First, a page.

This year, the International Day of Peace takes on special meaning.
This is the year we also mark the sixtieth anniversary of the adoption of the Universal Declaration of Human Rights. We know that human rights are essential to peace. Yet too many people around the world still have their rights violated — especially during and after armed conflict. That is why we must ensure that the rights in the Declaration are a living reality — that they are known, understood and enjoyed by everyone, everywhere. It is often those who most need their human rights protected, who also need to be informed that the Declaration exists — and that it exists for them.
At the same time, we face a development emergency. This year, we pass the midpoint in the race to reach the Millennium Development Goals — the common vision agreed by leaders of all countries for building a better world in the 21st century. Reaching these goals is also essential to peace. Yet many countries in Africa are not on track to reach a single one of the goals by the deadline of 2015. That is why, just after the International Day of Peace, Governments, civil society and business will meet at the United Nations to forge a broad coalition and try to bridge the gap.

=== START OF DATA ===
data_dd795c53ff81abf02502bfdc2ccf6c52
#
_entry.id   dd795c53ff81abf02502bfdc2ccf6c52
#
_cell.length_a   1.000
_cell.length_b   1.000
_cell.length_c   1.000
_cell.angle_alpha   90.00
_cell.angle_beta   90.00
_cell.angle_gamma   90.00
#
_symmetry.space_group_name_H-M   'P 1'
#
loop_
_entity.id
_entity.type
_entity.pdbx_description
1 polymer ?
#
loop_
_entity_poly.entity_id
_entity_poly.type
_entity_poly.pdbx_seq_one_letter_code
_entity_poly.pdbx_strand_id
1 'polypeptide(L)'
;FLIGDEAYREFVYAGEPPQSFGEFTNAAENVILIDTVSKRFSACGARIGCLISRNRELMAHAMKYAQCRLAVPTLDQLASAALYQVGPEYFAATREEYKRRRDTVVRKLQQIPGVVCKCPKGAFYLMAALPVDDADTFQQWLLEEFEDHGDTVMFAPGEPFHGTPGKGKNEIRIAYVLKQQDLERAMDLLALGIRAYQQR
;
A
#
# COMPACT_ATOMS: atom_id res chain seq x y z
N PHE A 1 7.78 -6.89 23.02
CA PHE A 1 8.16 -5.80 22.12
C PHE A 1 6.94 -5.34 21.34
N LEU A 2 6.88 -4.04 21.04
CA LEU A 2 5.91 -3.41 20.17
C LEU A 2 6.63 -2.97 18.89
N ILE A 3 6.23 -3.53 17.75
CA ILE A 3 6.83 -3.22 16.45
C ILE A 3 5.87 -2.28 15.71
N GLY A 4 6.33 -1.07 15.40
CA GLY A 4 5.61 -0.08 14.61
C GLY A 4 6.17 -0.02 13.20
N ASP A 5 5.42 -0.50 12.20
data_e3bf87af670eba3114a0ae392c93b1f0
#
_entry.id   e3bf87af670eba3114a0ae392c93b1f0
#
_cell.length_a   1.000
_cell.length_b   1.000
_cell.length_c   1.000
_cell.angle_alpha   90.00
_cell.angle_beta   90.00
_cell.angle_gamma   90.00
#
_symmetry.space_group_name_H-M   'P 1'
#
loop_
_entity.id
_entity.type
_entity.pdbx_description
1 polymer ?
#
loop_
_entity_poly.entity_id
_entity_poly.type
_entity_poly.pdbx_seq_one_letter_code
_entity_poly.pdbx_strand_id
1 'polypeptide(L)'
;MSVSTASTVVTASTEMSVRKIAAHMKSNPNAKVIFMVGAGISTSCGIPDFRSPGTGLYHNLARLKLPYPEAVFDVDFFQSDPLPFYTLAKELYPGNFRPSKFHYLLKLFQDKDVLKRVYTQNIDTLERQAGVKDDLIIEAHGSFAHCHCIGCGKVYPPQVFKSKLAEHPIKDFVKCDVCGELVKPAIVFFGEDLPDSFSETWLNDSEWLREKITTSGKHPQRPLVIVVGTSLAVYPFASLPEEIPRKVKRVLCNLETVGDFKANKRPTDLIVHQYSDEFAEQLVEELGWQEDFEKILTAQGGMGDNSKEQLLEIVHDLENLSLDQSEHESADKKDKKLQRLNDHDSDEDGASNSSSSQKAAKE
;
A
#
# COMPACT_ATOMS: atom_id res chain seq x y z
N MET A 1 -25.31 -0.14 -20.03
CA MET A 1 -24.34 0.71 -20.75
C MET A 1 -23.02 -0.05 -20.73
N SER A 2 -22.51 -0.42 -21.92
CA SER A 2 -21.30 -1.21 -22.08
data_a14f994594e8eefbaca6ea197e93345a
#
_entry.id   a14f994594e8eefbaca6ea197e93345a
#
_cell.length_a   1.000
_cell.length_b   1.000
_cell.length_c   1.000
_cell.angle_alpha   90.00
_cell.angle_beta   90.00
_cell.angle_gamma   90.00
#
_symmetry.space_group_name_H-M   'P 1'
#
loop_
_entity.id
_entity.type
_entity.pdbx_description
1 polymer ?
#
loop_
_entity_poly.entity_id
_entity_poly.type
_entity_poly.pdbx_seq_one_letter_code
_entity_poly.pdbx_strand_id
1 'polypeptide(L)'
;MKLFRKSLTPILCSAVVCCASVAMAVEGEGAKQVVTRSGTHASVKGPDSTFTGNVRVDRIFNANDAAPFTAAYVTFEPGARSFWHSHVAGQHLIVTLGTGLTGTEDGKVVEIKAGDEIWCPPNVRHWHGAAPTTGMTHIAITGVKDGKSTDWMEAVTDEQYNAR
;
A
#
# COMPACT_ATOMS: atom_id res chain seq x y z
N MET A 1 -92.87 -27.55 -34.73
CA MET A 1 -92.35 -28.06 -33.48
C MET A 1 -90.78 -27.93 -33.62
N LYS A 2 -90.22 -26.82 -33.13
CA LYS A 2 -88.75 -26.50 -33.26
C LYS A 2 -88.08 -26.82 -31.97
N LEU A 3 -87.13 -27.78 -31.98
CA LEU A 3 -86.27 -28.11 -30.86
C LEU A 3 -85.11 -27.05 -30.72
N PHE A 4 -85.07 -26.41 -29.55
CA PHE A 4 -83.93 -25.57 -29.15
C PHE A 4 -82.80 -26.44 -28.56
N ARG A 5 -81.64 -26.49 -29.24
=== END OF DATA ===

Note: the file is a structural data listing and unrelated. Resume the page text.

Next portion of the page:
There is so much to unite around on this International Day of Peace. To mobilize people around the world, the UN is launching a text messaging campaign. My message reads: “On 21 September, the International Day of Peace, I call on world leaders and peoples around the world to join forces against conflict, poverty and hunger, and for all human rights for all.”
Together, let us send a powerful signal for peace that will be read, heard and felt around the world.